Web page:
I want to take legal action, but I would like to know a little more about securities litigation before I hire an attorney.

Question: I am a shareholder in a company where the CEO violated certain federal securities laws.  I want to bring an action but before I retain an attorney, I want to know a little more about what is involved in securities litigation.

Response: Securities litigation has nearly doubled in the past decade, especially following such high-profile cases like Enron and WorldCom where employees and stockholders were basically left with nothing.  Whether a class action or a private suit, securities litigation can entail complex actions on both the state and federal levels.   Under the Private Securities Litigation Reform Act of 1995 (Act) has raised the bar on what securities suits can be brought.   Two changes under the Act are a heightened pleading standard, where the attorney must identify with specificity the particular events that constitute fraud or malfeasance; and an automatic stay of discovery, where defendants can waive document production while the court considers any stay of motion brought by the defendants.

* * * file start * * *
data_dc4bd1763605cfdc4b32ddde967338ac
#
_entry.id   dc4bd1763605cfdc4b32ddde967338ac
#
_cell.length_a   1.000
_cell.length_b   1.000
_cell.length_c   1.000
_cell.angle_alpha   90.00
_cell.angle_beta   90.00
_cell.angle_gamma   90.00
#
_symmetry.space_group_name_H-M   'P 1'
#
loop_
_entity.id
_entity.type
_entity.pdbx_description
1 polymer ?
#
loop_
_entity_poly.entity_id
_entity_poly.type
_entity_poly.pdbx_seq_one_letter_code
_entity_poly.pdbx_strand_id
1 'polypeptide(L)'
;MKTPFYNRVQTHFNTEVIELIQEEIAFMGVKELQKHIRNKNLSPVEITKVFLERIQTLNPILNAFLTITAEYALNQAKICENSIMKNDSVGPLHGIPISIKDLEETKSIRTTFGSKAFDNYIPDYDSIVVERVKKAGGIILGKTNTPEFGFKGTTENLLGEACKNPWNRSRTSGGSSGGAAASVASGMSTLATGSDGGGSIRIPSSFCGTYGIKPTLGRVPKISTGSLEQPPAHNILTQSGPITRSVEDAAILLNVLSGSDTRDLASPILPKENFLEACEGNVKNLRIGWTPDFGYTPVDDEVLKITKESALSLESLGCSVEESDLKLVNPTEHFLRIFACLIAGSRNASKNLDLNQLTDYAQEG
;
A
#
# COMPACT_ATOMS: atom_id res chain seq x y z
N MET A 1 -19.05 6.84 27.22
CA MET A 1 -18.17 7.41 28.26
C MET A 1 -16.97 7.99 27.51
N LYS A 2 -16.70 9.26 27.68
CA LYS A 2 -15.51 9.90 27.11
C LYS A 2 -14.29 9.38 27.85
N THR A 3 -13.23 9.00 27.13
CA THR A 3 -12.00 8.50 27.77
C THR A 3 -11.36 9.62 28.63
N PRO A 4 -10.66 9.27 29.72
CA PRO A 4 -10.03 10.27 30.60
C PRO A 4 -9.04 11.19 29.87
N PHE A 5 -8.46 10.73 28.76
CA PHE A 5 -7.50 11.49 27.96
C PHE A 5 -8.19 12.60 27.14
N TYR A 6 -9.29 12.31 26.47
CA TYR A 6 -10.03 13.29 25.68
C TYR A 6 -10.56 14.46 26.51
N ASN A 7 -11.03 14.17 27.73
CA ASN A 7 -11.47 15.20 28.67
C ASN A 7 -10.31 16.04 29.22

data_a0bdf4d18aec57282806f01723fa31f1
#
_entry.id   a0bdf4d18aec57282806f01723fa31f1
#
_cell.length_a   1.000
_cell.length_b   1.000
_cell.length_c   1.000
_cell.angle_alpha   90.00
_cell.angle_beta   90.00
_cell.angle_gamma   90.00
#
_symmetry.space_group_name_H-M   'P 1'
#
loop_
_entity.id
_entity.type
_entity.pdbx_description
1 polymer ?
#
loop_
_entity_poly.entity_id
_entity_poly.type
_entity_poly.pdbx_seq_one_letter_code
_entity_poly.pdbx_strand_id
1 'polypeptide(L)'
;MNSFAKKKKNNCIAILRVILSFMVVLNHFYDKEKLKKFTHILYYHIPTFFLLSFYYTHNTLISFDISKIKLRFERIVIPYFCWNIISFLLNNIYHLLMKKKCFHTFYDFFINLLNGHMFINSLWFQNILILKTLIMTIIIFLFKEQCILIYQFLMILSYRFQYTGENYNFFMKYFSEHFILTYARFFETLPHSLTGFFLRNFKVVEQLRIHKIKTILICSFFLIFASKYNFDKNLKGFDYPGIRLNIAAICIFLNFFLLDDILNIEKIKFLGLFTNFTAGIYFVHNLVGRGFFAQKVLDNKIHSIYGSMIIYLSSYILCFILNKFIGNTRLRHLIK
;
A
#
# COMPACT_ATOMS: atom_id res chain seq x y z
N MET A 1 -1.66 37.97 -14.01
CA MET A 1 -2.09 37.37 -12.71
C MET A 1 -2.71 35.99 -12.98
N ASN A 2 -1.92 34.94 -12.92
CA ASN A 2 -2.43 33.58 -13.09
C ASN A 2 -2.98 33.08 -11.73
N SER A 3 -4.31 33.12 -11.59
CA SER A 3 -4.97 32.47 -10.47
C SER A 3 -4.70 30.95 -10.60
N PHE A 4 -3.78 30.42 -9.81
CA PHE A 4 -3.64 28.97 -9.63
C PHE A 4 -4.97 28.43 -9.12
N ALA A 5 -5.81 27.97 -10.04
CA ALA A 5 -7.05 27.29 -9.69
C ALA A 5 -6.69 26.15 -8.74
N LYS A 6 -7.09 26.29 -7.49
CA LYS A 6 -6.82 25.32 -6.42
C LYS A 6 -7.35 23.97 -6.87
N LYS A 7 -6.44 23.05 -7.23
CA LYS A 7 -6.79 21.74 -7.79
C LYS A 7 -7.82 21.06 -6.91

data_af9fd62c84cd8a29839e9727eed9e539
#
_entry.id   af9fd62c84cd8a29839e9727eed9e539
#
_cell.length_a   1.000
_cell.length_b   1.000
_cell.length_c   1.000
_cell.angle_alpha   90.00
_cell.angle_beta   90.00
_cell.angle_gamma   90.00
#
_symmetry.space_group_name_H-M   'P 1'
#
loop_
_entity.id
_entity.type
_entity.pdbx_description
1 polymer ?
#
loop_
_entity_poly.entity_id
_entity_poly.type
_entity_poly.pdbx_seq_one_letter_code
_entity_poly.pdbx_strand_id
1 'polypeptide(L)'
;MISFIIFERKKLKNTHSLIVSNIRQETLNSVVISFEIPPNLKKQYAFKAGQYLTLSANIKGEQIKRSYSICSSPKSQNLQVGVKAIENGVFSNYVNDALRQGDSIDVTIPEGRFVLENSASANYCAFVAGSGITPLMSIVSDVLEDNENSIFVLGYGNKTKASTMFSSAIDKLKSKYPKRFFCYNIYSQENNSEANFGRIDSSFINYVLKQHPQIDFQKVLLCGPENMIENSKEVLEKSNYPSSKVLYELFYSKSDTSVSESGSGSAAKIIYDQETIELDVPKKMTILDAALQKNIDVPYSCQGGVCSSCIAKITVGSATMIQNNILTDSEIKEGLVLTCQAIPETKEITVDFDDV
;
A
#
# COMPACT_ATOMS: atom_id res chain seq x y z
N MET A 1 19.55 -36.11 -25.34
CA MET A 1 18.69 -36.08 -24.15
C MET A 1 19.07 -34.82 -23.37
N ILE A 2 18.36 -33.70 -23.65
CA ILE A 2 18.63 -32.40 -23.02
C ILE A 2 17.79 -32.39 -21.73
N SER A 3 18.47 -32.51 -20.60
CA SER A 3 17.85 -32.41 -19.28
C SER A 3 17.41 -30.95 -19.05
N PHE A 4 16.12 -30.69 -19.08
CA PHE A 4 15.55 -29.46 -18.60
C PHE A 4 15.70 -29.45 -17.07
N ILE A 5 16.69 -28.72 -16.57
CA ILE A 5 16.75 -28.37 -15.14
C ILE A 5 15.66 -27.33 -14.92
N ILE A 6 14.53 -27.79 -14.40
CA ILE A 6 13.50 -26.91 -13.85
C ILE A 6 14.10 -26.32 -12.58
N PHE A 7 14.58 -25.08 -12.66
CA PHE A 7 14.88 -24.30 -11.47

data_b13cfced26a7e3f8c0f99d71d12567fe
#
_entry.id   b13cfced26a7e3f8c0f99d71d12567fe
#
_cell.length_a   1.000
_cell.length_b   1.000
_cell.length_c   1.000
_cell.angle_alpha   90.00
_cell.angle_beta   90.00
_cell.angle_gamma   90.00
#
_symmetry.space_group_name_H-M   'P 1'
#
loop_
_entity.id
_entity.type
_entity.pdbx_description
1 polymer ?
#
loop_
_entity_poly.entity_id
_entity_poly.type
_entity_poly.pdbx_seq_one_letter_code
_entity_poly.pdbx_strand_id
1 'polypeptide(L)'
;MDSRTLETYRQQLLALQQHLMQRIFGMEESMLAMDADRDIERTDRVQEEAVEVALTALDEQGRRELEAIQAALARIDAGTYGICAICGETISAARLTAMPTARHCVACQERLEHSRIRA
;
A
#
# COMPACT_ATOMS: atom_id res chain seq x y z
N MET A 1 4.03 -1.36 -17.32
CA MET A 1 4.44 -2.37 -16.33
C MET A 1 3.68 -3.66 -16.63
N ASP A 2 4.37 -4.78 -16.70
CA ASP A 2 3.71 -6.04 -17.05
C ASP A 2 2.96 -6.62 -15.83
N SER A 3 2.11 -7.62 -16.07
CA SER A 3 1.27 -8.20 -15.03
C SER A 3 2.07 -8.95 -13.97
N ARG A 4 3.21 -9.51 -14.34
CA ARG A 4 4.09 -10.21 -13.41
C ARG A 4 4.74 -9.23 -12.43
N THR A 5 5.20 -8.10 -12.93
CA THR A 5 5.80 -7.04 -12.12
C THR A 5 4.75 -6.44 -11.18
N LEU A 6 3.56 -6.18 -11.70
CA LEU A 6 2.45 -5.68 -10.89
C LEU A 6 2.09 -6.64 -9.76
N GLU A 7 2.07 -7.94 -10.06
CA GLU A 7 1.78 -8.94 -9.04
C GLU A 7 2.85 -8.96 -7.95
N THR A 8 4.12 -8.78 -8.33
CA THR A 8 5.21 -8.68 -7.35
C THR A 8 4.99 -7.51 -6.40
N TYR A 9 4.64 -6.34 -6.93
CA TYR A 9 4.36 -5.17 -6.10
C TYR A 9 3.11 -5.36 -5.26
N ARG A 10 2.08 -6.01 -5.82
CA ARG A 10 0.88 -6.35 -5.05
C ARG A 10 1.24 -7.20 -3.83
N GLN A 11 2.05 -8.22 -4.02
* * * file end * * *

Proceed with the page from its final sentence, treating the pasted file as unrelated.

Both measures seek to prevent flimsy filings that had become rampant.  If your case has merit, you will not be prevented from bringing an action, especially where the Securities & Exchange Commission (SEC) has investigated and found financial wrongdoing.  As with any trials, there are particular phases of pleading, discovery, proof of liability, and awards and fees.  You can learn more about the Reform Act at the Securities Industry and Financial Markets Assn. website.  Also visit the SEC website to determine what types of violations fall under its umbrella.  After you are certain you want to bring suit, then consult a securities litigation attorney on your rights.

Answered by Sharon Cullars

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